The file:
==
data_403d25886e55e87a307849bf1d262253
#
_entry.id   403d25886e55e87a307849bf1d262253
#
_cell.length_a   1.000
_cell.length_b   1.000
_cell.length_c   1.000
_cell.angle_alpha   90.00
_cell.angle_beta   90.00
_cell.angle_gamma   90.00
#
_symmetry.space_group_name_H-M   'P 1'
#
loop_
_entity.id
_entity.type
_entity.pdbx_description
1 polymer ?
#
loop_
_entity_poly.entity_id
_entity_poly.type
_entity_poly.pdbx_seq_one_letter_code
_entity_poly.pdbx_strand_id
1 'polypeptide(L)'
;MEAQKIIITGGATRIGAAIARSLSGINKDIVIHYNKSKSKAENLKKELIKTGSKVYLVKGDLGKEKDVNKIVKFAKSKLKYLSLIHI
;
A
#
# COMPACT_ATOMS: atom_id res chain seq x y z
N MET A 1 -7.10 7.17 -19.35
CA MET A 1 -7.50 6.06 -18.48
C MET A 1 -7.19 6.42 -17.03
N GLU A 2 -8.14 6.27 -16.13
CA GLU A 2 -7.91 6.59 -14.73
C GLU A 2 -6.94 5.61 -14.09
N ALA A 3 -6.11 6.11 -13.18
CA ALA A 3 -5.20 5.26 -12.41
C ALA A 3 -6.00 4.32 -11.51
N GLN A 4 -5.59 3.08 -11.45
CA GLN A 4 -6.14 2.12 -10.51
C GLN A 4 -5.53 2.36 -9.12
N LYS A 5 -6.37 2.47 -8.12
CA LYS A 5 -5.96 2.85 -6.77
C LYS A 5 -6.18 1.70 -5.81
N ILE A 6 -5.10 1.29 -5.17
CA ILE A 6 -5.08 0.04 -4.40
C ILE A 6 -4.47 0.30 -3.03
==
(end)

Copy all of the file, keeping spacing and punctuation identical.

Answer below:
data_403d25886e55e87a307849bf1d262253
#
_entry.id   403d25886e55e87a307849bf1d262253
#
_cell.length_a   1.000
_cell.length_b   1.000
_cell.length_c   1.000
_cell.angle_alpha   90.00
_cell.angle_beta   90.00
_cell.angle_gamma   90.00
#
_symmetry.space_group_name_H-M   'P 1'
#
loop_
_entity.id
_entity.type
_entity.pdbx_description
1 polymer ?
#
loop_
_entity_poly.entity_id
_entity_poly.type
_entity_poly.pdbx_seq_one_letter_code
_entity_poly.pdbx_strand_id
1 'polypeptide(L)'
;MEAQKIIITGGATRIGAAIARSLSGINKDIVIHYNKSKSKAENLKKELIKTGSKVYLVKGDLGKEKDVNKIVKFAKSKLKYLSLIHI
;
A
#
# COMPACT_ATOMS: atom_id res chain seq x y z
N MET A 1 -7.10 7.17 -19.35
CA MET A 1 -7.50 6.06 -18.48
C MET A 1 -7.19 6.42 -17.03
N GLU A 2 -8.14 6.27 -16.13
CA GLU A 2 -7.91 6.59 -14.73
C GLU A 2 -6.94 5.61 -14.09
N ALA A 3 -6.11 6.11 -13.18
CA ALA A 3 -5.20 5.26 -12.41
C ALA A 3 -6.00 4.32 -11.51
N GLN A 4 -5.59 3.08 -11.45
CA GLN A 4 -6.14 2.12 -10.51
C GLN A 4 -5.53 2.36 -9.12
N LYS A 5 -6.37 2.47 -8.12
CA LYS A 5 -5.96 2.85 -6.77
C LYS A 5 -6.18 1.70 -5.81
N ILE A 6 -5.10 1.29 -5.17
CA ILE A 6 -5.08 0.04 -4.40
C ILE A 6 -4.47 0.30 -3.03